The Great Commission is not for a select few; it is for the entire church and is as relevant today as when Christ spoke them to the disciples before ascending to Heaven. Everyday missionaries are those who practice a life on mission where God has placed them. When we choose to join God on His mission through His church, we dare to be the everyday missionaries He has called us to be.
If you are a follower of Jesus Christ, your life has a mission.
God has a purpose and plan for you. In fact, He wants to do more “in” you and “through” you than you can even imagine. But it is not about us—it’s about Him. Everything we do—our jobs, our parenting, our life’s mission—should be done with the intention of bringing glory to His name.
Together as believers we make up the Body of Christ and operate as a picture of gospel transformation to the world in which we exist. Foundationally, everyday missionaries understand their biblical calling to be anchored to a group of believers, to whom they confess, with whom they repent, celebrate, live in faith, and are daily sent out on mission.
As we consider what it means to be an Everyday Missionary and the values that drive our mission, we can not and must not ignore our own spiritual maturity. It is from our own growth as a disciple of Christ that we become able and committed disciple makers. Out of the overflow of what God is doing in our lives comes the ministry and mission He wants to use us for. And if we are stagnant in our spiritual growth, it’s pretty certain we will be ineffective at living missionally as well.
For most of its history, Calvary Baptist Church has had a culture of generosity. We support missionaries like few other churches in our convention. We are exceedingly generous to our own people in need. Every year for the past 10, we have increased the amount of money that we spend on missions and missionaries. There is no doubt that we are a generous people.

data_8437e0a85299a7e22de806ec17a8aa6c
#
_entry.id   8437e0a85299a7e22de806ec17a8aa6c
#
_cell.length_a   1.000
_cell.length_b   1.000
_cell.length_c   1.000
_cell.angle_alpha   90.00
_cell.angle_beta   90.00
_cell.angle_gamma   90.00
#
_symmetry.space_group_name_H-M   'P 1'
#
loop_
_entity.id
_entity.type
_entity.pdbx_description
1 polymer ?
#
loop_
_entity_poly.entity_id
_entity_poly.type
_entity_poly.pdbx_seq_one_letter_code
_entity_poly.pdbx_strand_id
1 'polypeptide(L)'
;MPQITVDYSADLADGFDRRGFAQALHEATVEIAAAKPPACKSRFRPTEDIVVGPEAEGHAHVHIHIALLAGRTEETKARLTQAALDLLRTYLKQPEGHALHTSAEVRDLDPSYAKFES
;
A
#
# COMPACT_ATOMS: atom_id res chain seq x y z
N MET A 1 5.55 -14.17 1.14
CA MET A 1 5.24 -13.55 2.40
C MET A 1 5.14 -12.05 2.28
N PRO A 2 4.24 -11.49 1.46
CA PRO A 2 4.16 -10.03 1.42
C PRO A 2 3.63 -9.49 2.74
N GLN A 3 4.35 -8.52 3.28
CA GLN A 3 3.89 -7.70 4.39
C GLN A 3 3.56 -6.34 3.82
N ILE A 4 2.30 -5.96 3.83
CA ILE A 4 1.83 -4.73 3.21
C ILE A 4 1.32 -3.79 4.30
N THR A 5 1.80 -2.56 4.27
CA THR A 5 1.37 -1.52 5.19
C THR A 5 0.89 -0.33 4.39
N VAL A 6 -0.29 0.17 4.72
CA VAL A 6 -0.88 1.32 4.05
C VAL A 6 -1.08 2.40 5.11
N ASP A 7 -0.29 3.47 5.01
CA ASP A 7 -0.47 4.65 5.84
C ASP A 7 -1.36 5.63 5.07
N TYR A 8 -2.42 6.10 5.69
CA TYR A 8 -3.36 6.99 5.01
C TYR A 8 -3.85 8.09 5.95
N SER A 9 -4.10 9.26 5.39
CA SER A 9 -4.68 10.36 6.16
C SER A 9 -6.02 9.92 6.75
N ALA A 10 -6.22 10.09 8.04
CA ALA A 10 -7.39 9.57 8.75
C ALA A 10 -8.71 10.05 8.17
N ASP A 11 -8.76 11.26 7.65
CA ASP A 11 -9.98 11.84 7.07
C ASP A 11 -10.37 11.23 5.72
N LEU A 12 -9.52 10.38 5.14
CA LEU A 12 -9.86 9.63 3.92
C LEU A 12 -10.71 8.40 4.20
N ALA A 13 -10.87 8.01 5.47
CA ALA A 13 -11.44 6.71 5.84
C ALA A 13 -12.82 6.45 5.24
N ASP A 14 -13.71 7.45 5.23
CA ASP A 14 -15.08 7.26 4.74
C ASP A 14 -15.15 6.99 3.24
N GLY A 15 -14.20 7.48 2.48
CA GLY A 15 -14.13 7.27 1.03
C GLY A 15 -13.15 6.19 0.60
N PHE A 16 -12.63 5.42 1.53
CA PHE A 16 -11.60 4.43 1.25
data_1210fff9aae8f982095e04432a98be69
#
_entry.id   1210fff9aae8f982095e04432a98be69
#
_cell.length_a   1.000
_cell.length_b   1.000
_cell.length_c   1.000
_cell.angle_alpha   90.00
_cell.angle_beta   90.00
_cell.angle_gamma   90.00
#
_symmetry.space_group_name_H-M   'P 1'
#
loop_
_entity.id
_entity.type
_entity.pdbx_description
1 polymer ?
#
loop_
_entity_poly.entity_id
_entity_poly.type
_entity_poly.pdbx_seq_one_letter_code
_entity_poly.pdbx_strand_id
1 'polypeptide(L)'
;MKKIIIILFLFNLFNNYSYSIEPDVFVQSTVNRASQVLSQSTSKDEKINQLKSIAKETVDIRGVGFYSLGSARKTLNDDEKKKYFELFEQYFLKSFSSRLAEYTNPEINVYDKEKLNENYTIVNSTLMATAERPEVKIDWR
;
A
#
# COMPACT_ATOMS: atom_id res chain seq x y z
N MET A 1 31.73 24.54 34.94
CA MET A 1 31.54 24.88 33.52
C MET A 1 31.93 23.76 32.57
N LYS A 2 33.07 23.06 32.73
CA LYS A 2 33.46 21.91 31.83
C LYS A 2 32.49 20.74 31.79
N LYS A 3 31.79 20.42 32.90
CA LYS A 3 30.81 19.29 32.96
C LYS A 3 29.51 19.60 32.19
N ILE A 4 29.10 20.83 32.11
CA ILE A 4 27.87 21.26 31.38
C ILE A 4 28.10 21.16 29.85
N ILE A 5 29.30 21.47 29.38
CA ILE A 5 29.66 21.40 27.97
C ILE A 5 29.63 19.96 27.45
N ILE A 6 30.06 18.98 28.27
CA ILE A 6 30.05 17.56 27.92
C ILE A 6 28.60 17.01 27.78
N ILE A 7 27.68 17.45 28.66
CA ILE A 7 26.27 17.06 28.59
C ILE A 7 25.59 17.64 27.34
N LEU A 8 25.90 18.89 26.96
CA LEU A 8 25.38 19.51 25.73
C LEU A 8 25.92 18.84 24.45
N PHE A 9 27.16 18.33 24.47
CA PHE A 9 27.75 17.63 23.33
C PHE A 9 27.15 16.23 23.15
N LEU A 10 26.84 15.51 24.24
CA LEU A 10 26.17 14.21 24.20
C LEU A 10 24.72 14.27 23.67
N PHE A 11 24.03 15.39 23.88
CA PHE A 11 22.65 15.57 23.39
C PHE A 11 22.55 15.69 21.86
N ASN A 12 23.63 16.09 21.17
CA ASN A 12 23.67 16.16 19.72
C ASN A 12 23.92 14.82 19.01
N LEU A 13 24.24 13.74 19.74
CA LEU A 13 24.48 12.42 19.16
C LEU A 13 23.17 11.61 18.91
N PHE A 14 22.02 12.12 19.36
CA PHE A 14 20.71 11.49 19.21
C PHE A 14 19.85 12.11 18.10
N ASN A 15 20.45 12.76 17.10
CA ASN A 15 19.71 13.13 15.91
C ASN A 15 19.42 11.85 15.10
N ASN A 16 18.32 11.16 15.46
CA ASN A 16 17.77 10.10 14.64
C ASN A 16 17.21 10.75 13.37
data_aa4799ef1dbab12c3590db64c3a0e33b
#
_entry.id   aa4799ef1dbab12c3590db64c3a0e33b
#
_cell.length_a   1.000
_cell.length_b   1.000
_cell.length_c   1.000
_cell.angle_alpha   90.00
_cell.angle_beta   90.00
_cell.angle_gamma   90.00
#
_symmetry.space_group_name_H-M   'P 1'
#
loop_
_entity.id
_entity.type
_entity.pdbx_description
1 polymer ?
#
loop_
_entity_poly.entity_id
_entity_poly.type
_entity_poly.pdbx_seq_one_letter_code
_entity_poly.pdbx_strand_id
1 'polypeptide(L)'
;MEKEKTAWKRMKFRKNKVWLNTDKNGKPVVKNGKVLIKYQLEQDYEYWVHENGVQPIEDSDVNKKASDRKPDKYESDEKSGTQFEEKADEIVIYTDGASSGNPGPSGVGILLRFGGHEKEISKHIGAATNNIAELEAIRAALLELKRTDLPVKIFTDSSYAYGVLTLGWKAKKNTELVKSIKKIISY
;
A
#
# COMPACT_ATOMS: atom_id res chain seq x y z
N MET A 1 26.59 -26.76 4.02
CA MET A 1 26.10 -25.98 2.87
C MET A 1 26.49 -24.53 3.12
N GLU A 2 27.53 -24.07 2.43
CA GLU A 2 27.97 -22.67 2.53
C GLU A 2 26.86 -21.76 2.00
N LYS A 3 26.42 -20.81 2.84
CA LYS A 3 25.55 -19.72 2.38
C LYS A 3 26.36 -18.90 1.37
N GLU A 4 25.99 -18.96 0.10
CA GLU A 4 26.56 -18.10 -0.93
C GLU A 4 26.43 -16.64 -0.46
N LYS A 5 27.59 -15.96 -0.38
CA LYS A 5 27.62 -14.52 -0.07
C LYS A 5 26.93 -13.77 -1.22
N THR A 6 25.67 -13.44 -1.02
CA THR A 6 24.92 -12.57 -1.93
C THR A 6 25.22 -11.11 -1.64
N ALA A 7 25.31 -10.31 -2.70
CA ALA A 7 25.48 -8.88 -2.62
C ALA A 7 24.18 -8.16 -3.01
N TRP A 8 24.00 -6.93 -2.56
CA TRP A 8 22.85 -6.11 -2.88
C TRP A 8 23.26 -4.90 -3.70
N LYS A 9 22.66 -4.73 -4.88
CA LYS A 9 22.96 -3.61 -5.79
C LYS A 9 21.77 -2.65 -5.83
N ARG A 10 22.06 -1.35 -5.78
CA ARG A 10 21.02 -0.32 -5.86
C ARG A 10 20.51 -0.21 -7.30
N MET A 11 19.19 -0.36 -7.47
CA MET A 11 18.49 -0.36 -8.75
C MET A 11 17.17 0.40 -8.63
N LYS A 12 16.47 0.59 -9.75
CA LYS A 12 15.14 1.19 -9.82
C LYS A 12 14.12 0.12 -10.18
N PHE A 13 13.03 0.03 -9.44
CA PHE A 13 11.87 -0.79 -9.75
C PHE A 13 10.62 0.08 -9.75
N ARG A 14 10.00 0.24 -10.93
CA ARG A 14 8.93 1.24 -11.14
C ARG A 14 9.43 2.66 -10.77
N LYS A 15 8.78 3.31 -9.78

But our fear is this: If all of our generosity is exhibited and expressed by dollars and cents and not by generosity of self, then we are missing out on so much of what God wants us to do.
“… being affectionately desirous of you, we were ready to share with you not only the gospel of God but also our own selves, because you had become very dear to us.” – 1 Thessalonians 2:8
We hope and pray we will continue to be financially generous to support ministries and missions around the globe. We hope our giving will continue to increase until the day Jesus returns. We hope we will be a church that plants multiple churches. We hope we’ll be a church that sends out multiple missionaries. We hope and pray that there will be none among us who are suffering needlessly because we share what we have with each other.
Our role as everyday missionaries is to introduce people to Christ, actively be part of their journey to become like Christ, and teach them to repeat the process with others. The simple calling is to make disciples. A disciple is one who responds to the call to follow Christ, is taking on the character of Christ, and obeys the commission of Christ (A disciple who makes disciples).
But this great calling will not happening incidentally or accidentally. It requires missional intentionality. If we don’t pray for it, plan for it, and participate in it, we will not see it come to pass.
Proverbs 20:6 says, “Many will proclaim their own goodness, but a faithful man, who can find? Hebrews 11:1 tells us that without faith it is impossible to please God.
Our problem today is this: We’ve lost much of the sense and the weight of the word faith, I’m afraid. It is so used and overused that we don’t really understand what Jesus demands from us.
In Greek, the word faith is pistis. We can also translate it as faithfulness or fidelity. I prefer the word fidelity. The reason is simple. In the Gospel of Mark, we see Jesus coming onto the scene. As he does, he declares that the Kingdom of God is here. In order to enter that Kingdom, Jesus says we must do these three things:
Repent. Believe the gospel. Follow me.
Jesus is commanding us to turn from our sins and to trust in him. Jesus is commanding us to believe the good news of God’s great salvation made possible through him alone. And as the king, Jesus is commanding our absolute surrender. We are to do whatever he says. We are to go wherever he sends. Our lives are to be lived fully under his authority and in full submission to his will. That is “fidelity”.
As the king, he has every right to demand of us, his subjects, whatever he wishes. He is the one that delivers us from darkness and death into a Kingdom of perfect joy and light. The rewards of following him faithfully are infinite. There is no comparison to what we give up in order to follow him.